Sure, you sort of sensed from the beginning that we couldn't possibly win a bogus war launched by a nasty slew of corrupt pseudo cowboys against both a bitterly contorted Islamic nation and a vague and ill-defined concept that has no center and no boundaries and that feeds on the very thing that tries to destroy it. It was sort of obvious, even if half the nation was terrifically blinded by Bush administration lies and false shrieks of impending terror.
But now it's official. Or rather, more official. Now it's pretty much agreed upon on both sides of the aisle and in every Iraq Study Group and by every top-ranking general and newly minted defense secretary-designate and in every facet of American culture save some of the gun-totin' flag-lickin' South. We lost. And what's more, we have no real clue what to do about it.
And who could question the second wave of reasons for what we did and what we are doing, whatever it is? Ask what we are doing and you know what you'll have thrown back in you face. So you think Saddam was a good man, do you? So tell me, why do you hate democracy so much? There's not much to say to that.
But something went wrong. Morford works on that -
It doesn't matter, really, as the contention here is we no longer have any idea what we're doing on the global stage, as they say. We lost this "war" before we even began. We went in "for all the wrong reasons and with all the wrong planning and with all the wrong leadership who had all the wrong motives based on all the wrong greedy self-serving insular faux cowboy BS that your kids and your grandkids will be paying for until about the year 2056."It's not like we were overpowered. We weren't outmanned or outgunned or outstrategized, hence we weren't defeated in any "traditional," kick-ass, take-names, sign-the-peace-accord way.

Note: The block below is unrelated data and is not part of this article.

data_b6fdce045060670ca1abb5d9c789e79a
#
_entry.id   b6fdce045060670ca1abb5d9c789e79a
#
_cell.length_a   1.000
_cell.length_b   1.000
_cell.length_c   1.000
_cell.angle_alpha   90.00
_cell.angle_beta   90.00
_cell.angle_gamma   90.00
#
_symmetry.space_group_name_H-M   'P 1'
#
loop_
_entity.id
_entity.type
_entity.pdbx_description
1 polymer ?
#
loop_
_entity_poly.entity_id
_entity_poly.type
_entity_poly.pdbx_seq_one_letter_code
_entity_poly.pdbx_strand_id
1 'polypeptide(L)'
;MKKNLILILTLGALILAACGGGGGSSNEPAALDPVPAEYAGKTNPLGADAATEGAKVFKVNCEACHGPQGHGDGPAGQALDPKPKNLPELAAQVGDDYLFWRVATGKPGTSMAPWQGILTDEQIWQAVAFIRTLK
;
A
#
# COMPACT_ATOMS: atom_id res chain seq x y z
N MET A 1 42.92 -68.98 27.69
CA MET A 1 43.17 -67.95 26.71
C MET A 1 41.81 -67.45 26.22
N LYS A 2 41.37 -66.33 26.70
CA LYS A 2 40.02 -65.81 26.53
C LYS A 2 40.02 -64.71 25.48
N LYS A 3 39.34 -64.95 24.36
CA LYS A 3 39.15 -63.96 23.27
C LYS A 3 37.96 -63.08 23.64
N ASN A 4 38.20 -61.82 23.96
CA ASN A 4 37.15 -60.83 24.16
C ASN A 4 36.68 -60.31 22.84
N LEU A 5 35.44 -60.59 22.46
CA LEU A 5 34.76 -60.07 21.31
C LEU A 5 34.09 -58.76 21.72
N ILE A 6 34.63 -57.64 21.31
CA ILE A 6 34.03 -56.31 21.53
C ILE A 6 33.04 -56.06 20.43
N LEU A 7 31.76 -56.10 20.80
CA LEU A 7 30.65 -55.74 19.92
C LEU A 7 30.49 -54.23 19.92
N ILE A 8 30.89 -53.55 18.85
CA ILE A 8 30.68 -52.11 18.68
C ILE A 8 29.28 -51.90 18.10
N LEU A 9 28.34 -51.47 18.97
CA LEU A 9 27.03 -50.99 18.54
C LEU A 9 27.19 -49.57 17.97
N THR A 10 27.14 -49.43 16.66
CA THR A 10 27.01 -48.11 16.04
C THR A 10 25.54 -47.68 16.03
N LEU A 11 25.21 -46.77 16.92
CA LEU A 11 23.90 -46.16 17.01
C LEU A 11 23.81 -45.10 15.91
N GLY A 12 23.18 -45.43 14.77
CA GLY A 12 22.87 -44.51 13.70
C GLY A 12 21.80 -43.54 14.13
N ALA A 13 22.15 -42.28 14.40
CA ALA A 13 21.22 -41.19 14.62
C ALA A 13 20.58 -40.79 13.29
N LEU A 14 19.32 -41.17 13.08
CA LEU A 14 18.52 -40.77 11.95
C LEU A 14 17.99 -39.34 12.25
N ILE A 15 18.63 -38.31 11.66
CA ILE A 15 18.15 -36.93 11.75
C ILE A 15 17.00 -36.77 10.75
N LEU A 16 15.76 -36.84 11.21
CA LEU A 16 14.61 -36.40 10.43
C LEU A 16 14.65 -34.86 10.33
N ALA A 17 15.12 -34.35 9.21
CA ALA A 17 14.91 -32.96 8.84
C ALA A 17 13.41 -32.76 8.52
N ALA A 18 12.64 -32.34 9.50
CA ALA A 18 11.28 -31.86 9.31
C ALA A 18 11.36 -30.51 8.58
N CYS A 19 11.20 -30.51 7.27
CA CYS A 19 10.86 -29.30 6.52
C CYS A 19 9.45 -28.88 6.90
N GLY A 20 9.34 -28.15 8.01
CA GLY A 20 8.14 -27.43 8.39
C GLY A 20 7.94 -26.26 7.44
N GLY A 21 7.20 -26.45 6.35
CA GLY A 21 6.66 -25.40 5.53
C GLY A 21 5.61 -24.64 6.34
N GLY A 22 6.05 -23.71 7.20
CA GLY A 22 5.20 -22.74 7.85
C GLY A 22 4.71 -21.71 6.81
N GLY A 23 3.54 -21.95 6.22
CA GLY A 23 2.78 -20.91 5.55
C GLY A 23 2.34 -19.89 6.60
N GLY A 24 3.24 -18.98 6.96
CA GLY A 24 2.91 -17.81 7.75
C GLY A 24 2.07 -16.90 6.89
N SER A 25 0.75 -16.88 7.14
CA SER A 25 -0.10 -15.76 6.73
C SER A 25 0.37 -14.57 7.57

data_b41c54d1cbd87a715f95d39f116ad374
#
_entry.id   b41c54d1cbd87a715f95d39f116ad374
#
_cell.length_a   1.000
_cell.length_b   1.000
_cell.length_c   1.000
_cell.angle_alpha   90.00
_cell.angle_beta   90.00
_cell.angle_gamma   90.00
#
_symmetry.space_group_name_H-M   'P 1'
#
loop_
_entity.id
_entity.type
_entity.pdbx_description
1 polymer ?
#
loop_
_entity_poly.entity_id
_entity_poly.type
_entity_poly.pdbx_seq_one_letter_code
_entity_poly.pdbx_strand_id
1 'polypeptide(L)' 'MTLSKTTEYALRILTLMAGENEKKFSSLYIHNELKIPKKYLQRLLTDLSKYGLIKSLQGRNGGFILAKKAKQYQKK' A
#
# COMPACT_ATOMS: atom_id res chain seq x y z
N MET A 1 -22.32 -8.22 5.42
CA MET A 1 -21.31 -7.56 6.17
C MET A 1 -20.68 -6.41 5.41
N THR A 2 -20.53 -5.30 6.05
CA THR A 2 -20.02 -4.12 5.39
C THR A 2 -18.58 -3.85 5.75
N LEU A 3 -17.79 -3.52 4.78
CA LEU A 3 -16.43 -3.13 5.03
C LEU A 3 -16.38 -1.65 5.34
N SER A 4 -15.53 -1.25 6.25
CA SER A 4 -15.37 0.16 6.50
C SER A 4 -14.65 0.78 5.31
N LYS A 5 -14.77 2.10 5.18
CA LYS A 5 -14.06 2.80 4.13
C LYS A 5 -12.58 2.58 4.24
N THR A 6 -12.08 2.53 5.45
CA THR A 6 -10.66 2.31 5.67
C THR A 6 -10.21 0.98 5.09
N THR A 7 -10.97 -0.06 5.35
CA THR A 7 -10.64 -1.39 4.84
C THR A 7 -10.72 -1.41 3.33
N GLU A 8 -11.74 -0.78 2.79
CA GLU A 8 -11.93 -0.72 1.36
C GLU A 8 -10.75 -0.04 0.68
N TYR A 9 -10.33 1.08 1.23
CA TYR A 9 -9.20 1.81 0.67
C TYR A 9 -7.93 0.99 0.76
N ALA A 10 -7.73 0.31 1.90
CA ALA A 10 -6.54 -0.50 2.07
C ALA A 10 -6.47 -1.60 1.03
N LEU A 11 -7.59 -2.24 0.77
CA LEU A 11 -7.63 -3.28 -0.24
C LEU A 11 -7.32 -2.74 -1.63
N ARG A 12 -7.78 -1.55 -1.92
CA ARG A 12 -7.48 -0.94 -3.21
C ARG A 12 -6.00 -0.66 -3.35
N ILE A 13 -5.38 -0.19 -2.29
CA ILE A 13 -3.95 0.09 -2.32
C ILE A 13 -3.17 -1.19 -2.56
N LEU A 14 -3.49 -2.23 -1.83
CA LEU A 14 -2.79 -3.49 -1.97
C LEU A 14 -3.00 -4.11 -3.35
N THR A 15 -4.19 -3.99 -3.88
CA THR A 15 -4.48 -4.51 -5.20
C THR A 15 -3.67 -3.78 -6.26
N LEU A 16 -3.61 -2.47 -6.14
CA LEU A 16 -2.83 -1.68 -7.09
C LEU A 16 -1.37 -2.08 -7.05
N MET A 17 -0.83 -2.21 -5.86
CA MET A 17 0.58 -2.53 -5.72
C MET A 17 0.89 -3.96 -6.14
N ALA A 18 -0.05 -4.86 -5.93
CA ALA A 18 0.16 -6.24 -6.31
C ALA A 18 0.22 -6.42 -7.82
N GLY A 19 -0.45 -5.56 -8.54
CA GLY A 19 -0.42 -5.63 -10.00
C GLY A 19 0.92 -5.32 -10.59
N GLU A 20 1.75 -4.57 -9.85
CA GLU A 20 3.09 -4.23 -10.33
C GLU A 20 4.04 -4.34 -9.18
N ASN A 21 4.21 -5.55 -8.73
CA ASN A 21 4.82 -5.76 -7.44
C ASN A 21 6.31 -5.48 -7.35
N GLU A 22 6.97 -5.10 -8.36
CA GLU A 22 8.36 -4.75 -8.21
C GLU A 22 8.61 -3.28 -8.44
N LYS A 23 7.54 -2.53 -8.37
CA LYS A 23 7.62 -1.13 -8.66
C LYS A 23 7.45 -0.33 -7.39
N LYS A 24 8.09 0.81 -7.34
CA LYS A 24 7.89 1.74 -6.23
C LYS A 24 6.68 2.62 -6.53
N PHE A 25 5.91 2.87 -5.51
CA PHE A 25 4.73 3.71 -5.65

It wasn't because our can't-lose military didn't have the latest and greatest killing tools of all time, the biggest budget, the most heroic of baffled and misled young soldiers sort of but not really willing to go off and fight and die for a cause no one could adequately explain or justify to them.
We still have the coolest, fastest planes. We still have the meanest billion-dollar technology. We still have the most imposing tanks and the most incredible weaponry and the badass night-vision goggles with the laser sights and the thermal heat-seeking readouts and the ability to track targets from 2 miles away in a dust storm.
Yeah. This is a left-wing rant, but it has its moments -
There's more of this, but you get the idea. It's not exactly measured analysis. But we are crappy losers.Maybe you don't agree. Maybe you say, "Wait, wait, wait, it's not over at all, and we haven't lost yet. Isn't the fighting still raging? Can't we still 'win' even though we're still losing soldiers by the truckload and thousands of innocent Iraqis are being brutally slaughtered every month and isn't Dubya still standing there, brow scrunched and confounded as a monkey clinging onto a shiny razor blade, refusing to let go and free us from the deadly trap, ignoring the Iraq Study Group and trying to figure out a way to stay the course and never give in and "mission accomplished" even as every single human around him, from the top generals to crusty old James Baker to the new and shockingly honest secretary of defense, says we are royally screwed and Iraq is now a vicious and chaotic civil war and it's officially one of the worst disasters in American history?" Oh wait, you just answered your own question.
Yes, technically, the war is still on. The fighting is not over.
… But the nasty us-versus-them, good-versus-evil ideology is over. Ditto the numb sense of Bush's brutally simpleminded American "justice." Any lingering hint of anything resembling a truly valid and lucid and deeply patriotic reason for wasting a trillion dollars and thousands of lives and roughly an entire generation's worth of international respect? Gone.
What's left is one lingering, looming question: How do we accept defeat? How do we deal with the awkward, identity-mauling, ego-stomping idea that, once again, America didn't "win" a war it really had no right to launch in the first place? After all, isn't this the American slogan: "We may not always be right, but we are never wrong"?
It's still our most favorite idea, the thing our own childlike president loves to talk most about, burned into our national consciousness like a bad tattoo: We always win. We're the good guys. We're the chosen ones. We're the goddamn cavalry, flying the flag of truth, wrapped in strip malls and Ford pickups and McDonald's franchises. Right?